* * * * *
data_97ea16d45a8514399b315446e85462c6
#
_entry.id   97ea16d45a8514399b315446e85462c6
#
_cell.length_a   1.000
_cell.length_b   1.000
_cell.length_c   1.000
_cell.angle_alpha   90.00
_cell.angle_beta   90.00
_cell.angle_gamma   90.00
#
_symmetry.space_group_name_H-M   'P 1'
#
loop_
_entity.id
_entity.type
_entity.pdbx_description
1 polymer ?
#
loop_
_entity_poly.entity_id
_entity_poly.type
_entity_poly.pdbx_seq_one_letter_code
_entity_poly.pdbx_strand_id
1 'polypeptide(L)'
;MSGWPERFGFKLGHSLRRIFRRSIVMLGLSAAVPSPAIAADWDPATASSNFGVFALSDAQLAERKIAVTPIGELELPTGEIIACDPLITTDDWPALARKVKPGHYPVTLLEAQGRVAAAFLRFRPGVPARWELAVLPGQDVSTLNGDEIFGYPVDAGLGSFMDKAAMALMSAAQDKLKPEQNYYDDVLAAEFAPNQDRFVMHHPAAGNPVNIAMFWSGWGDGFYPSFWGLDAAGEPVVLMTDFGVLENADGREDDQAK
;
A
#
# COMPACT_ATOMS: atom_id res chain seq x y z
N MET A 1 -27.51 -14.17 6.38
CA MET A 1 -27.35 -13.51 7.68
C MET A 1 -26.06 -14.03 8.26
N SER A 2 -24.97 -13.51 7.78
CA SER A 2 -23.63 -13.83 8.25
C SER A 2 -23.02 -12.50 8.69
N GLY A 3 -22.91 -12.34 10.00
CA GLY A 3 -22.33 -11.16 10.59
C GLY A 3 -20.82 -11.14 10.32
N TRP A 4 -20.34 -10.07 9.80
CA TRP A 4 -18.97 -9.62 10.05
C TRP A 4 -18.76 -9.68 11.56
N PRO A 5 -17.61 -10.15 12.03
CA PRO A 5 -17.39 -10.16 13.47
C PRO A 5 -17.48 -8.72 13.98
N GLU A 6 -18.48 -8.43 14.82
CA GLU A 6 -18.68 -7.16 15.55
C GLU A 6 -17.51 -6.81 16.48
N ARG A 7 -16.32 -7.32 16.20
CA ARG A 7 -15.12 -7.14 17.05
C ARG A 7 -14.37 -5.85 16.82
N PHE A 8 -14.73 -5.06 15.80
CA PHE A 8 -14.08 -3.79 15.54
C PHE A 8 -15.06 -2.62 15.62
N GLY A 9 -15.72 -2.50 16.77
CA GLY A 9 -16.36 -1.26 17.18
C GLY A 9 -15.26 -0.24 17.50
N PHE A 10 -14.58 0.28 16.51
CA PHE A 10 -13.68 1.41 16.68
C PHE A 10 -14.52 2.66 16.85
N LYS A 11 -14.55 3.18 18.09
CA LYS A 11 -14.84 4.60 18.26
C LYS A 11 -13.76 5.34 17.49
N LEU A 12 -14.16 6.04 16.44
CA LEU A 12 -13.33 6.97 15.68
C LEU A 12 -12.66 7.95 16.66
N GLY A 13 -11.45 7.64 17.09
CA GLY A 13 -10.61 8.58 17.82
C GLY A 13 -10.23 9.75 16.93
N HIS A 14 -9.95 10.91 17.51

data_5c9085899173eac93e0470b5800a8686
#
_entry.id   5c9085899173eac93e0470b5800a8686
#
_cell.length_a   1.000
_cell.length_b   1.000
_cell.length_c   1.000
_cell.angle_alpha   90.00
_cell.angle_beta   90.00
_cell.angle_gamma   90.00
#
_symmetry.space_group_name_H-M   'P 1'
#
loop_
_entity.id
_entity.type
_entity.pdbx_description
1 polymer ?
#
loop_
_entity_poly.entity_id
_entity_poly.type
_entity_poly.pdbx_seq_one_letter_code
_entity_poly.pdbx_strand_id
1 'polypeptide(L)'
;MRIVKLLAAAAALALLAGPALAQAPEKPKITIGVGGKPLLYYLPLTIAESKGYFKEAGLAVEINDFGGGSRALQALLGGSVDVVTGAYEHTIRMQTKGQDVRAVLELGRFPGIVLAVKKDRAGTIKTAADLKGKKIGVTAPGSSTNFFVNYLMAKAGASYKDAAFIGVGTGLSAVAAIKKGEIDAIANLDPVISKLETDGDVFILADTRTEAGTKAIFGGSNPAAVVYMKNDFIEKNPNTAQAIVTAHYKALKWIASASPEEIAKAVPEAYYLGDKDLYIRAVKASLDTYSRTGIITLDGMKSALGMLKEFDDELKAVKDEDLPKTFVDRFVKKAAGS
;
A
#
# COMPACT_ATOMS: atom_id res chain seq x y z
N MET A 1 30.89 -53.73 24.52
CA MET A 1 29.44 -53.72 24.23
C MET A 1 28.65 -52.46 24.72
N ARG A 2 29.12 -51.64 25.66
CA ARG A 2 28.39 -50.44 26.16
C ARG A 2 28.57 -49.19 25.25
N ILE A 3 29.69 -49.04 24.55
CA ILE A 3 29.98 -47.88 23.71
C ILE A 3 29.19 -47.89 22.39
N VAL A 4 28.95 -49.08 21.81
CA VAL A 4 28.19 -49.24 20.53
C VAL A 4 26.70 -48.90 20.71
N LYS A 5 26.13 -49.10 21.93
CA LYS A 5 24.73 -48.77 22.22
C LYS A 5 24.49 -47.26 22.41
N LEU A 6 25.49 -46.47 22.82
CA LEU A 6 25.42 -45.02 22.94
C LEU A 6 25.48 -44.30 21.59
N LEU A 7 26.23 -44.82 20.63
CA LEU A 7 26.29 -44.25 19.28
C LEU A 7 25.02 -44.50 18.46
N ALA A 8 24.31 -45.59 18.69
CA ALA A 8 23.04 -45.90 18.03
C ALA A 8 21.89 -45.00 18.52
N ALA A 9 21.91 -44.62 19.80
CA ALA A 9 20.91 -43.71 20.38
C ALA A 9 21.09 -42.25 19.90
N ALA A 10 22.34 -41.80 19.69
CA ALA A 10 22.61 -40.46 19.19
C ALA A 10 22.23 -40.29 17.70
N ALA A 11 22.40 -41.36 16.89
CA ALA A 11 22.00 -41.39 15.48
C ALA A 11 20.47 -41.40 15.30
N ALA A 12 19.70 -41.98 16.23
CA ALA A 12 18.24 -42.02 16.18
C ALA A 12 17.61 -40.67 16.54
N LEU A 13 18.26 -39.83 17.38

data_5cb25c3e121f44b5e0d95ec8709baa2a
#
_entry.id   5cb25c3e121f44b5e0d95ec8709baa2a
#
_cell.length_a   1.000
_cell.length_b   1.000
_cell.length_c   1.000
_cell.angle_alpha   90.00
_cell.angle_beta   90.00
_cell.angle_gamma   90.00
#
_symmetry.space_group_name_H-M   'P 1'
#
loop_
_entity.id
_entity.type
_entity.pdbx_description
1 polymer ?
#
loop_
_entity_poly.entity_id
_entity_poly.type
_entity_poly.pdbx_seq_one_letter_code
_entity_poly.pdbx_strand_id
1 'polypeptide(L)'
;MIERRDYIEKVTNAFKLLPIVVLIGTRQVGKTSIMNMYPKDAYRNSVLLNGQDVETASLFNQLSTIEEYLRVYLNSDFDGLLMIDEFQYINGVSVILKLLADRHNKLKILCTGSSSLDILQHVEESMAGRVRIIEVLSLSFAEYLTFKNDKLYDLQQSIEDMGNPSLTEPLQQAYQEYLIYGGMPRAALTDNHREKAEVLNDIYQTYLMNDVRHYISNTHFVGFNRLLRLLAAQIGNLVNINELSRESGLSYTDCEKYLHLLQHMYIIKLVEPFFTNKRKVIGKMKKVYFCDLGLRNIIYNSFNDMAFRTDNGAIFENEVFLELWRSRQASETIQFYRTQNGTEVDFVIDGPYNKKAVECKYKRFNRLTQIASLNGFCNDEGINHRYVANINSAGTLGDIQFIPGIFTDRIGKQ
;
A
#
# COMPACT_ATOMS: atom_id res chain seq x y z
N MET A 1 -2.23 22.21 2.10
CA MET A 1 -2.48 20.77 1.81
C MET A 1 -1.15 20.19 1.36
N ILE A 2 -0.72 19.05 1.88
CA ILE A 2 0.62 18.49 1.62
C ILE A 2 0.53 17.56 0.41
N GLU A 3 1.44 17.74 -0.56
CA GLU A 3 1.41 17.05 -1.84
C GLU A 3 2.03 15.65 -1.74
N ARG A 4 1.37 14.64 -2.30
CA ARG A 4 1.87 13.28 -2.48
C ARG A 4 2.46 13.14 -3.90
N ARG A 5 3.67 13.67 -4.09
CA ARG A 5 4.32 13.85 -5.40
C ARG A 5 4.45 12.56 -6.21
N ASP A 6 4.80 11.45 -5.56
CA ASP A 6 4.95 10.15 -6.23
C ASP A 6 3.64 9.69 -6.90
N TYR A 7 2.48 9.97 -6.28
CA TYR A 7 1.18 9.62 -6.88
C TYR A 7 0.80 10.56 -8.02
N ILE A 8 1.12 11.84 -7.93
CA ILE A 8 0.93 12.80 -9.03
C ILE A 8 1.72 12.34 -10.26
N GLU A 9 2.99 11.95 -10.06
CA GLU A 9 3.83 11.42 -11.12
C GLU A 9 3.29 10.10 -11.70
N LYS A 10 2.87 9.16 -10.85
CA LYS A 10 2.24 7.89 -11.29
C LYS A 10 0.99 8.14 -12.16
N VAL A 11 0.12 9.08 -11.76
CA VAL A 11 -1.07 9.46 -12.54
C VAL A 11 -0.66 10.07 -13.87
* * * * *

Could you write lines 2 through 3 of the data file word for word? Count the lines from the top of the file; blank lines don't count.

#
_entry.id   97ea16d45a8514399b315446e85462c6